astronomy Newsletter


December 3 2014 Astronomy Newsletter

Hi everybody

Here's the latest article from the Astronomy site at

Rosetta's Story – Facts for Kids
It's gone where no space mission has been before! Rosetta caught up with a comet in deep space and went into orbit around it. The lander Philae was the first ever to land on a comet. Read the story so far and watch out for new developments.

*The Geminids are coming*

If the sky is clear on the night of Saturday the 13-14 December, unless you live in light-polluted city, you should be able to see meteors. The Geminids are due to peak then. It's a fairly reliable meteor shower, with lots of activity and often pretty meteors with a long-lasting trail. You can read about meteor showers here:

*All kinds of stars*

This is a follow-up from last week's article “How Big Are the Biggest Stars”. It's a diagram that summarizes the types of main sequence stars, giants, supergiants and even white dwarfs. The Sun is a G-type star and the Trapezium star that I mentioned in last week's article, Theta1 Orionis C, is an O-type. There's quite a difference in size. But the big hot stars are short-lived compared to stars like our Sun. And red dwarfs can go on for a trillion years. Size matters if you're a star.

*Polar Light Shows*

Pictures of aurorae show vibrant colors that we couldn't see if we were actually there. But here is an example of a recent aurora photo from Finland: The color is very natural-looking for a bright aurora, mostly grey-green, but with touches of pink. (A weak aurora may not show anything but grey.) The vivid curtains that cover the sky are splendid.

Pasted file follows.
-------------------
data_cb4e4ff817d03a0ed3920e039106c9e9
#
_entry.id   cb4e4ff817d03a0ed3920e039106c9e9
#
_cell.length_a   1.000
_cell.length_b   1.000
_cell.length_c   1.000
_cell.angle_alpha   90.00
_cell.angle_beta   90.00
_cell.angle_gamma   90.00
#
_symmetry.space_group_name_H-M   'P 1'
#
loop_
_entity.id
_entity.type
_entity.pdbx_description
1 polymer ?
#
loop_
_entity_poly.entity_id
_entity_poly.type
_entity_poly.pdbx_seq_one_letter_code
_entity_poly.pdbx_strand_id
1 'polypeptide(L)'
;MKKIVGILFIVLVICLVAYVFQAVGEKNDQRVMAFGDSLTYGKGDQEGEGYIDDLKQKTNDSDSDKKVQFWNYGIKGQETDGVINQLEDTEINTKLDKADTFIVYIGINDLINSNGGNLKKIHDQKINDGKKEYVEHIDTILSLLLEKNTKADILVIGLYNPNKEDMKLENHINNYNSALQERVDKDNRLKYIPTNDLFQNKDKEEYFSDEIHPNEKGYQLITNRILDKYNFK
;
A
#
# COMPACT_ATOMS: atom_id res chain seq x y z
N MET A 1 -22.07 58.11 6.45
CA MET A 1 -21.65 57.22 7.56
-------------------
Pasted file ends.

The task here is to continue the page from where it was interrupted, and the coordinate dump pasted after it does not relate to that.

Aurora videos are usually timelapse and the aurora is speeded up unnaturally. In reality, except for a very strong display, the patterns move rather slowly. But when they do move quickly, it's been almost impossible to capture them in realtime. The technology can do that now. Ole Salomonsen has just released “Soaring” which he's made from footage taken between late August and mid-November of this year. It's all in realtime, though he says it includes "some of the wildest" aurorae he's ever seen, and the camera could barely keep up.

You can read about aurorae here:

Please visit for even more great content about Astronomy.

I hope to hear from you sometime soon, either in the forum or in response to this email message. I welcome your feedback!

Do pass this message along to family and friends who might also be interested. Remember it's free and without obligation.

I wish you clear skies.

Mona Evans, Astronomy Editor

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